By Marty Mulrooney
Ecko Endgame is the third and final book in the Ecko trilogy by Danie Ware. Following on from Ecko Rising (“a hugely enjoyable genre mash-up that promises great things to come”) and Ecko Burning (“a massively entertaining sequel that fulfils much of the grand promise of its predecessor”), Ecko Endgame sees blight sweeping across the Varchinde, the Kas rising from Rammouthe and anti-hero Ecko finally facing head-on the true reality of the fantasy world he quite literally fell into.
If the peeling layers was a thing, she hadn’t even gotten close. Ecko still had shit he wasn’t gonna give up – the stuff Mom’d given him, the stuff he’d sold his soul and sanity for. His enhanced adrenaline spiked, making his skin shiver; his ocular telescopics spun almost without him thinking… and he was watching the figures as they came into the hall.
Ecko Endgame begins a short time after the events of Ecko Burning, but that doesn’t mean nothing’s changed. The blight has progressed rapidly as winter has come to the Varchinde. The grass is dead, with crops and trade following close behind. The plains’ cities are in chaos. Order is lost, criminals rule the streets at night and people are dying. Those who are still alive are slowly starving to death, making them question their loyalty. It’s the perfect opportunity for the Kas to rise from Rammouthe and destroy everything.
As always, Ecko lurks moodily in the background of imminent disaster. Yet now, stripped of his stealth-cloak, his footware, his flamethrower, even Lugan’s fucking lighter… he feels more lost than ever. He’s done everything he can to defeat the program and win the game, but it still hasn’t been enough. His inner monologue is even more pissed off than usual. Yeah, so this is what I’ve sunk to. Rodders goes to London an’ gets cool-dude-street-assassin; I stay the fuck here an’ get a wool sack an’ pants made outta hair…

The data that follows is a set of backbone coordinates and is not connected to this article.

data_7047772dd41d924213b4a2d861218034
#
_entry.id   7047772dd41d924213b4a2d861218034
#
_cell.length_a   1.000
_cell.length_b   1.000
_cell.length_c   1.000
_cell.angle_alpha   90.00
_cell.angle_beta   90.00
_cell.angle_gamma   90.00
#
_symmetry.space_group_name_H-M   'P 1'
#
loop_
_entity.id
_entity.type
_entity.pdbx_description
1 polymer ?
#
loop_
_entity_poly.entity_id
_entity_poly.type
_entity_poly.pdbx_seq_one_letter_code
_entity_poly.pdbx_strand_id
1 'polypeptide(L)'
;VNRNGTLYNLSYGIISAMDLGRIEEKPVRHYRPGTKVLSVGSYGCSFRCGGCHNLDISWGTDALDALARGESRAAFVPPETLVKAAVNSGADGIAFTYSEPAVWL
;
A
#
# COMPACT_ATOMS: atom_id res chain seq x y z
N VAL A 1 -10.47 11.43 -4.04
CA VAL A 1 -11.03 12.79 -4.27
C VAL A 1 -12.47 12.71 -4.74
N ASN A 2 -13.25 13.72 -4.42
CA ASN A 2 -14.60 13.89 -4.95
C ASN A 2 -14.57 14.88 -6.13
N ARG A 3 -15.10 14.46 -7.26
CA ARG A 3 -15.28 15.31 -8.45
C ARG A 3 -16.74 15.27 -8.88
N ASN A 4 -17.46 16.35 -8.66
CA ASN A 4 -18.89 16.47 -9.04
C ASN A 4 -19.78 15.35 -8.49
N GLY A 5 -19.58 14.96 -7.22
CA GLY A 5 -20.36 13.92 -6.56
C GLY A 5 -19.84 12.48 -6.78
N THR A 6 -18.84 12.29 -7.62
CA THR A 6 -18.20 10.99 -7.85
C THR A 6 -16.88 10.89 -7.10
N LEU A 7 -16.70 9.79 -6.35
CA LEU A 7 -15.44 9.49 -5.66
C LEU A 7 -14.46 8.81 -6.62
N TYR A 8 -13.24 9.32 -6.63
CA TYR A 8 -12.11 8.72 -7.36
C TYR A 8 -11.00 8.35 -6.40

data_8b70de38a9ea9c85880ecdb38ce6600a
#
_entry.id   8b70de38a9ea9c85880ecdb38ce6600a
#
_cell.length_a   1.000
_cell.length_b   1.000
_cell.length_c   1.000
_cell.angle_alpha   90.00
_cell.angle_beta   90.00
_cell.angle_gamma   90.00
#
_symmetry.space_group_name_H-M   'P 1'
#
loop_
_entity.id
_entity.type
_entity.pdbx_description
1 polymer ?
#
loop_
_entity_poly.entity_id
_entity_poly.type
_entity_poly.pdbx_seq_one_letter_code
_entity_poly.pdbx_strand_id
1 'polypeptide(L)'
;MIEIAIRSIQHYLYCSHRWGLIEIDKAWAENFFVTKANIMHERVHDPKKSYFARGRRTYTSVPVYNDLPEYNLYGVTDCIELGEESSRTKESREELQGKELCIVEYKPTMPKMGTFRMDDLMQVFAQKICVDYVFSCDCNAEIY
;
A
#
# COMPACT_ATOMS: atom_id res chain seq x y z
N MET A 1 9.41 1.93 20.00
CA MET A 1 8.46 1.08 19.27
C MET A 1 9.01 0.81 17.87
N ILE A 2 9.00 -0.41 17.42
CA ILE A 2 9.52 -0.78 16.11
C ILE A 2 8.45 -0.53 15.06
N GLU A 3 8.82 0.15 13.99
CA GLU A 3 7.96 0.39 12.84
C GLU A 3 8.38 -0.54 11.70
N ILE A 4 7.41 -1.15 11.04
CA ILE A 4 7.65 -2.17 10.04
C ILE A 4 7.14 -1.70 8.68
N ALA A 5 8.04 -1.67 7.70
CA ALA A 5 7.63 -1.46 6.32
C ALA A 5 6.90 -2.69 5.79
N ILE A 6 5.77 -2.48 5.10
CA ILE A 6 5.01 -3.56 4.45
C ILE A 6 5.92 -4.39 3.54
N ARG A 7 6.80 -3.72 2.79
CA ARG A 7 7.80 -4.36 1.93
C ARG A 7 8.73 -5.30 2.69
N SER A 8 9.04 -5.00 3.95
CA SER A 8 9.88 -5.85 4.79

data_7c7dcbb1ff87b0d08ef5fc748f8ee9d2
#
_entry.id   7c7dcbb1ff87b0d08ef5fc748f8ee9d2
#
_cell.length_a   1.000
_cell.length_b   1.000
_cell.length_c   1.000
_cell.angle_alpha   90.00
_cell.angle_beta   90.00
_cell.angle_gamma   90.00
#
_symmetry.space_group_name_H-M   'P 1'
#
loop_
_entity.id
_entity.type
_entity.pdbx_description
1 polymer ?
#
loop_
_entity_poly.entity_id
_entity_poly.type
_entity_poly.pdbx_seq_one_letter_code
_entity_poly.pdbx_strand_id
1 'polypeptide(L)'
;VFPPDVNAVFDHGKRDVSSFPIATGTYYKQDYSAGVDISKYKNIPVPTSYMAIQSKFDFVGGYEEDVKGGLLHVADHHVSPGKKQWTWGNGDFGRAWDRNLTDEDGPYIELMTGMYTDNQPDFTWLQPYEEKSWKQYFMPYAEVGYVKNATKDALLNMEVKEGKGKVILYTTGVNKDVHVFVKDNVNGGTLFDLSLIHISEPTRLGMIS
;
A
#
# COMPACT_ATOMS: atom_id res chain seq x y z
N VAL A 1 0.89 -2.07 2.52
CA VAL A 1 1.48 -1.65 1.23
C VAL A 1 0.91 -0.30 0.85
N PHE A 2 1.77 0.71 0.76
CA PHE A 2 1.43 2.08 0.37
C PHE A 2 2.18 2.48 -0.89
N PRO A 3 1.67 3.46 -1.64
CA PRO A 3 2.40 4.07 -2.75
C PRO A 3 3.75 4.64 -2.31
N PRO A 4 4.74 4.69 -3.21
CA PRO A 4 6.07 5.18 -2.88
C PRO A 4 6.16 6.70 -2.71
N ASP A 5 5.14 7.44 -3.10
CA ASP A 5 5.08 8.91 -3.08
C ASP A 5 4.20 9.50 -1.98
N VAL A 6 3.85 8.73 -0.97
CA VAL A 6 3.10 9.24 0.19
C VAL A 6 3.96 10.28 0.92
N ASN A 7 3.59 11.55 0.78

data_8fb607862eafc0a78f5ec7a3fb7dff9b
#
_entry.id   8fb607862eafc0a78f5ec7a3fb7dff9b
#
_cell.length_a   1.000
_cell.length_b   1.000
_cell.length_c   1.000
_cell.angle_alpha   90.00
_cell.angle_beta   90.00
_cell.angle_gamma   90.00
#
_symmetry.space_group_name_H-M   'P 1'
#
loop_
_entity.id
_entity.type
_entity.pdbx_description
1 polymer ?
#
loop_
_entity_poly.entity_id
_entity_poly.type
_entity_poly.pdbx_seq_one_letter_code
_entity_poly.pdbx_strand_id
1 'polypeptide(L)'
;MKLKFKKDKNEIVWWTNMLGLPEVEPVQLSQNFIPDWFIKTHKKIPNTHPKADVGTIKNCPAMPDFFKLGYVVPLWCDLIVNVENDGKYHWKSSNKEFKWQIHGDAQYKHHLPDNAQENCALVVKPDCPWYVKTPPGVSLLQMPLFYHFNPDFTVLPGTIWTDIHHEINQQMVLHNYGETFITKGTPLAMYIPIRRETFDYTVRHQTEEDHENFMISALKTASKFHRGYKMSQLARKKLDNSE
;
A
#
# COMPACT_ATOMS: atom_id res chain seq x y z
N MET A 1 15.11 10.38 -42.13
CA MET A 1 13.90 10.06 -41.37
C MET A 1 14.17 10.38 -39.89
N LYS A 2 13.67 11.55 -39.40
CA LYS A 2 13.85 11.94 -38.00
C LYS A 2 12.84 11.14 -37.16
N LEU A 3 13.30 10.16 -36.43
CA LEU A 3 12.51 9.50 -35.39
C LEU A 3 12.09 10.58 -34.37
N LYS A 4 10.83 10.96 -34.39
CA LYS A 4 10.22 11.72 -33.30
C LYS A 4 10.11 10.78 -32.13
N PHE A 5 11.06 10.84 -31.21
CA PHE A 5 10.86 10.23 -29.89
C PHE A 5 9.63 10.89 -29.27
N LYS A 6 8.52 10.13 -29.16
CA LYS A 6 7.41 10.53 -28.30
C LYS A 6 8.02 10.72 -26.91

Battle shouts and fury seemed to reach her ears through a seethe of tension. From somewhere, white light flashed savage. She was closer than she’d realised to the top of the hill – but she was caught, the reserve on one side and the responding cavalry on the other. Drums thundered. Tumult raged in all directions.
Here, she was the eye of the storm.
“Come on then,” she said, her voice low. “Amal died, you won’t last much longer.”
The great ruin of Tusien plays host to the epic final battle, the last stand. Ecko Endgame is essentially split into two halves, the first dealing with Rhan having to abandon Fhaveon and flee across the Northern Varchinde with every remaining fighter he can muster. The second is the ‘final level’ that Ecko has been desperately hoping and searching for. Of course, there are moments where we join other characters in other places, but to reveal who or where would be to rob the narrative of its bite. Rest assured, nobody is forgotten from the previous books.
In fact, even more so than in Ecko Rising, Ecko often becomes a supporting character in his own story. This isn’t necessarily a criticism per se. After all, Ecko largely feels the same way, especially now that Roderick ‘the Bard’ has returned from London wearing black Converse with a voice that can part the heavens, no doubt due to the ‘mechanical mess’ of his throat. However, it does have an impact of the focus of the story, especially when the lingering question has always been – is this all just inside Ecko’s head?
Rhan, Amethea, the Bard…
He swallowed, blinked.
But he couldn’t manage the goodbye, it was too much.
As he’d once done on London’s South Bank, a world and an eternity away, he stepped over the edge.
It’s a question that hasn’t been forgotten and it’s addressed beautifully during the stunning denouement. Danie Ware can write sword-and-sandal fight scenes with the best of them and her world building is second to none… but it’s during the final moments and pages that she truly comes into her own. Some of the ambiguity is admittedly infuriating, but who said a ‘good’ or even ‘great’ tale needs absolute closure? This is obviously a story that means a great deal to Ware and she tells it – and ends it – on her own terms.
It isn’t the best book in the trilogy – Ecko Rising will always have the edge simply because it pulled us into the void and left our heads spinning right alongside Ecko. Yet Ecko Endgame does something much more elegant and ultimately, risky. It answers the lingering ambiguity of three books with one final head-scratcher. Sometimes, we need closure. Other times, it’s best to leave some wiggle room. The final sentence ends with a smile – this reviewer would be willing to bet fans of the series will be left smiling too. Ecko will echo on.
8 OUT OF 10